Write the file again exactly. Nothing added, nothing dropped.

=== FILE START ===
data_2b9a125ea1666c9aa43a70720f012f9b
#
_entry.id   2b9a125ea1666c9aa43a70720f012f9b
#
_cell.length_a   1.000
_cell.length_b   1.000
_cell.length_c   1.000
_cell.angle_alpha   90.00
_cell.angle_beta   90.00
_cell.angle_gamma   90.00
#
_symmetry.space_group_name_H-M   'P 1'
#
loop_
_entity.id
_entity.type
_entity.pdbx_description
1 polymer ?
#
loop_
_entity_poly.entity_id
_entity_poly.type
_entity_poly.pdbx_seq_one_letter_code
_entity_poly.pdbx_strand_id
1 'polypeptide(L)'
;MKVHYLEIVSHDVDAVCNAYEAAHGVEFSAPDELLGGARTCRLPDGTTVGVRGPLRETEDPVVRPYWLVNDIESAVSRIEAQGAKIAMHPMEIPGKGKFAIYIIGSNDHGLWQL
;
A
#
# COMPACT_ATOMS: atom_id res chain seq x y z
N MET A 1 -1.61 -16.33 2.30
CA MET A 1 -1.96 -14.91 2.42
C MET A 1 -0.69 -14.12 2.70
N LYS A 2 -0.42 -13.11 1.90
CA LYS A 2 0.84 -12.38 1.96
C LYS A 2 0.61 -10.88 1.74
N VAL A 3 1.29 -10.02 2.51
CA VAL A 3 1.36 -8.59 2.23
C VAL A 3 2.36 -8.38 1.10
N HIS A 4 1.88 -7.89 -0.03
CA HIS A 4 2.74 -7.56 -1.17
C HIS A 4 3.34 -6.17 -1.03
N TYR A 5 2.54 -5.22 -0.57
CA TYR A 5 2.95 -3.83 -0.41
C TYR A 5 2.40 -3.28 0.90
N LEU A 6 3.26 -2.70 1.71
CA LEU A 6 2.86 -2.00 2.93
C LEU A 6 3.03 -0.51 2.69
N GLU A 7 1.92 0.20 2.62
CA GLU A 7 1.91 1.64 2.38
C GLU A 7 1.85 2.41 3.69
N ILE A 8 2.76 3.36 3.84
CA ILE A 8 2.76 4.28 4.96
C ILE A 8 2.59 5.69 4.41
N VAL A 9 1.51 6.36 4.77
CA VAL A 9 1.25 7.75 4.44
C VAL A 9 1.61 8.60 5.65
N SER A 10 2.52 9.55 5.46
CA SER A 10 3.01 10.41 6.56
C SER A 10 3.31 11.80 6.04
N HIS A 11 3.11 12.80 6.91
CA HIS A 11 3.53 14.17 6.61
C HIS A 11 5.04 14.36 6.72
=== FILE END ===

data_2b9a125ea1666c9aa43a70720f012f9b
#
_entry.id   2b9a125ea1666c9aa43a70720f012f9b
#
_cell.length_a   1.000
_cell.length_b   1.000
_cell.length_c   1.000
_cell.angle_alpha   90.00
_cell.angle_beta   90.00
_cell.angle_gamma   90.00
#
_symmetry.space_group_name_H-M   'P 1'
#
loop_
_entity.id
_entity.type
_entity.pdbx_description
1 polymer ?
#
loop_
_entity_poly.entity_id
_entity_poly.type
_entity_poly.pdbx_seq_one_letter_code
_entity_poly.pdbx_strand_id
1 'polypeptide(L)'
;MKVHYLEIVSHDVDAVCNAYEAAHGVEFSAPDELLGGARTCRLPDGTTVGVRGPLRETEDPVVRPYWLVNDIESAVSRIEAQGAKIAMHPMEIPGKGKFAIYIIGSNDHGLWQL
;
A
#
# COMPACT_ATOMS: atom_id res chain seq x y z
N MET A 1 -1.61 -16.33 2.30
CA MET A 1 -1.96 -14.91 2.42
C MET A 1 -0.69 -14.12 2.70
N LYS A 2 -0.42 -13.11 1.90
CA LYS A 2 0.84 -12.38 1.96
C LYS A 2 0.61 -10.88 1.74
N VAL A 3 1.29 -10.02 2.51
CA VAL A 3 1.36 -8.59 2.23
C VAL A 3 2.36 -8.38 1.10
N HIS A 4 1.88 -7.89 -0.03
CA HIS A 4 2.74 -7.56 -1.17
C HIS A 4 3.34 -6.17 -1.03
N TYR A 5 2.54 -5.22 -0.57
CA TYR A 5 2.95 -3.83 -0.41
C TYR A 5 2.40 -3.28 0.90
N LEU A 6 3.26 -2.70 1.71
CA LEU A 6 2.86 -2.00 2.93
C LEU A 6 3.03 -0.51 2.69
N GLU A 7 1.92 0.20 2.62
CA GLU A 7 1.91 1.64 2.38
C GLU A 7 1.85 2.41 3.69
N ILE A 8 2.76 3.36 3.84
CA ILE A 8 2.76 4.28 4.96
C ILE A 8 2.59 5.69 4.41
N VAL A 9 1.51 6.36 4.77
CA VAL A 9 1.25 7.75 4.44
C VAL A 9 1.61 8.60 5.65
N SER A 10 2.52 9.55 5.46
CA SER A 10 3.01 10.41 6.56
C SER A 10 3.31 11.80 6.04
N HIS A 11 3.11 12.80 6.91
CA HIS A 11 3.53 14.17 6.61
C HIS A 11 5.04 14.36 6.72